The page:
American Hate Groups Grew in 2015
The Southern Poverty Law Center (SPLC), a nonprofit legal advocacy group focused on fighting against hate groups and intolerance in American society, recently announced that there was a surge in hate groups in 2015, as well as a rise in “patriot” groups. The SPLC reported that there were 892 active hate groups in 2015, a 14 percent increase from the year before. These findings track well (and depressingly) with the contentious–and in some cases, hateful–rhetoric being consistently employed in the current 2016 primaries.
This reported rise actually comes after the number of hate groups has been steadily decreasing for some time, roughly the last decade or so. The SPLC warned that this growth in hate groups comes in part from the events of 2015–including several highly publicized terrorist attacks and the issues of national security, racism, and policing that have been front and center in the 2016 primary debates. The report stated:
The demonization of Muslims, Latinos, immigrants and others became commonplace in 2015. Presidential candidate Donald Trump made headlines with a call for a temporary ban on Muslim immigration and his description of Mexican immigrants as rapists and drug dealers. He even cited a bogus ‘poll’ by the Center for Security Policy that falsely claimed that a quarter of American Muslims support violent jihadists such as the members of the Islamic State.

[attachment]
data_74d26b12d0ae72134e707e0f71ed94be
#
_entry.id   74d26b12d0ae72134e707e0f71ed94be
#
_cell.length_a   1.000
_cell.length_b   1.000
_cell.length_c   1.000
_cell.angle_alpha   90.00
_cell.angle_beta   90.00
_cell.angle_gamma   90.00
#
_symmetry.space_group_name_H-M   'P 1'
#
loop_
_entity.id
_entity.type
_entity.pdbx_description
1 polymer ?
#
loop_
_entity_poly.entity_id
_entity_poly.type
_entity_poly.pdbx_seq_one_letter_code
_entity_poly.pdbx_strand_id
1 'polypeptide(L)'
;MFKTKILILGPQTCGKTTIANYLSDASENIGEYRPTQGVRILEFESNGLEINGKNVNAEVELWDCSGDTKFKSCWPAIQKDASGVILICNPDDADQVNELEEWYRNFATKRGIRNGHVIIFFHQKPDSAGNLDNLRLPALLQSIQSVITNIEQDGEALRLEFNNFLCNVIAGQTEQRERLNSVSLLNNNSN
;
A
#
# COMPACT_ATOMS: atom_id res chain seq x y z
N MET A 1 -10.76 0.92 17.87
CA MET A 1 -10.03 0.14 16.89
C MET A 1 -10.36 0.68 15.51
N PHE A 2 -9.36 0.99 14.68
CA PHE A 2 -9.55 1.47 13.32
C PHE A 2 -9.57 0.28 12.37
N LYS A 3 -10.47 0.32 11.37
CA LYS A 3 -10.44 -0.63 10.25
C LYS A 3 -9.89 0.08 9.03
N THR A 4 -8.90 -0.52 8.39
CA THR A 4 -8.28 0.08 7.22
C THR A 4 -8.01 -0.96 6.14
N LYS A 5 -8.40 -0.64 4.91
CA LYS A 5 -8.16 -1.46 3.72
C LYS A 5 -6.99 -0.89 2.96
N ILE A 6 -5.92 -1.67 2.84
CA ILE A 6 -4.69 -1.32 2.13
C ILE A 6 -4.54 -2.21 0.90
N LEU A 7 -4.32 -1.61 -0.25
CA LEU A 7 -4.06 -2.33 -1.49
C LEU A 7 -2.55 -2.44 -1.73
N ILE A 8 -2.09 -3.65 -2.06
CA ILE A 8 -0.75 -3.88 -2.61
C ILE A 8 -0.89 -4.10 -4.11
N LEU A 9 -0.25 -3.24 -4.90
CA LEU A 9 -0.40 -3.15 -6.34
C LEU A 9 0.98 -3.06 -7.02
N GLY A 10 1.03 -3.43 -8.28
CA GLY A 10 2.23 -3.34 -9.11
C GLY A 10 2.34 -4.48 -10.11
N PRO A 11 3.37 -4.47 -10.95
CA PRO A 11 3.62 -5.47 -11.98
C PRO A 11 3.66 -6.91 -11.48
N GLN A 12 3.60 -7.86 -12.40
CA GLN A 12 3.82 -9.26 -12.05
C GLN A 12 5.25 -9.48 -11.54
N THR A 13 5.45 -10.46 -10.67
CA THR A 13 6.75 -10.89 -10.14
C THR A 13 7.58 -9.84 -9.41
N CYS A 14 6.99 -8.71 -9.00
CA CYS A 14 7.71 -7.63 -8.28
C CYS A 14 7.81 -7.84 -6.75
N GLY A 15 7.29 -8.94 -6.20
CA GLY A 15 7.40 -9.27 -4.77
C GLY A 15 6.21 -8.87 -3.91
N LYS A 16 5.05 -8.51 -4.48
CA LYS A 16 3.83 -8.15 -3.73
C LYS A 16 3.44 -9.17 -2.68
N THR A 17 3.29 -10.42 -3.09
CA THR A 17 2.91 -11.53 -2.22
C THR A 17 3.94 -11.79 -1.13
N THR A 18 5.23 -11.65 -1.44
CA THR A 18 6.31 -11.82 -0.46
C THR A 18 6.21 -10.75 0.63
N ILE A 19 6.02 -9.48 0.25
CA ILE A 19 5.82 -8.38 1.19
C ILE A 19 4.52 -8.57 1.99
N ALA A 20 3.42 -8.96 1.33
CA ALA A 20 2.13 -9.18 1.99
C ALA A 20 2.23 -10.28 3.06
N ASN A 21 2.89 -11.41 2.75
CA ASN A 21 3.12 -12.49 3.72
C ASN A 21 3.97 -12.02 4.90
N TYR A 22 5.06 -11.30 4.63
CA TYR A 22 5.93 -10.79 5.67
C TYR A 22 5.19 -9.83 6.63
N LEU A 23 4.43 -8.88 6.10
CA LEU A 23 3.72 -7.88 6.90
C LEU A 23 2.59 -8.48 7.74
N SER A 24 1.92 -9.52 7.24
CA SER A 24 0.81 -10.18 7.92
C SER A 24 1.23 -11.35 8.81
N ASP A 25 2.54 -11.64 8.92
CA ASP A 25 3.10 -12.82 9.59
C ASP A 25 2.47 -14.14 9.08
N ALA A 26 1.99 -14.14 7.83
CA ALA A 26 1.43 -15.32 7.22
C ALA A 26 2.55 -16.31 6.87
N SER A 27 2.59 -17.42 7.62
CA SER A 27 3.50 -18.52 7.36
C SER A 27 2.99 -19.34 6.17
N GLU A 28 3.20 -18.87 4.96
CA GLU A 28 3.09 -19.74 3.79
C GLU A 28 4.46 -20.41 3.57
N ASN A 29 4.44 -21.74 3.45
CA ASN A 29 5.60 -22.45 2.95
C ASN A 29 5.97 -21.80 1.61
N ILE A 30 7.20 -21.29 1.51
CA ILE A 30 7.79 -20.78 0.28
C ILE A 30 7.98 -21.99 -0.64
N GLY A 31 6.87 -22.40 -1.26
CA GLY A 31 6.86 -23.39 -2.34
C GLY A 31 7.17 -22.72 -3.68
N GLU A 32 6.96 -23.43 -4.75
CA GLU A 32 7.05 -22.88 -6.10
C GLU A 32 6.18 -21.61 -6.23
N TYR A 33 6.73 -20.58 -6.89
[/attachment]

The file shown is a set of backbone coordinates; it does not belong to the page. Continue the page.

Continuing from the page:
There are a wide range of groups included on the list, from all sides of the political spectrum, including “neo-Nazis, white nationalists, neo-Confederates, racist skinheads, Klansmen and black separatists.”
— dorothy cook (@jcbme) February 18, 2016
There has also been more attention on “patriot” groups, which the SPLC reported are growing as well. Earlier this year, a “patriot” group took over a wildlife refugee in Oregon and conducted a roughly month-long standoff with federal authorities.
While SPLC’s report is helpful, and certainly concerning, it is worth noting that it isn’t necessarily able to fully summarize the spread of hate in the United States. Many people are being radicalized online–a group to share or act on your views may not be necessary when there are chat rooms and blogs readily at your disposal. The SPLC recognizes that, however, pointing out to Dylann Roof as an example of someone who was radicalized without being part of a physical group. Heidi Beirich, the SPLC’s Intelligence Project Director has stated, “It could be that in 10 years a hate map, a hate list, doesn’t make any sense because people aren’t in groups anymore.”
But for now, the SPLC continues to track hate groups across the U.S.–and given the fact that they appear to be growing, it’s certainly a laudable undertaking.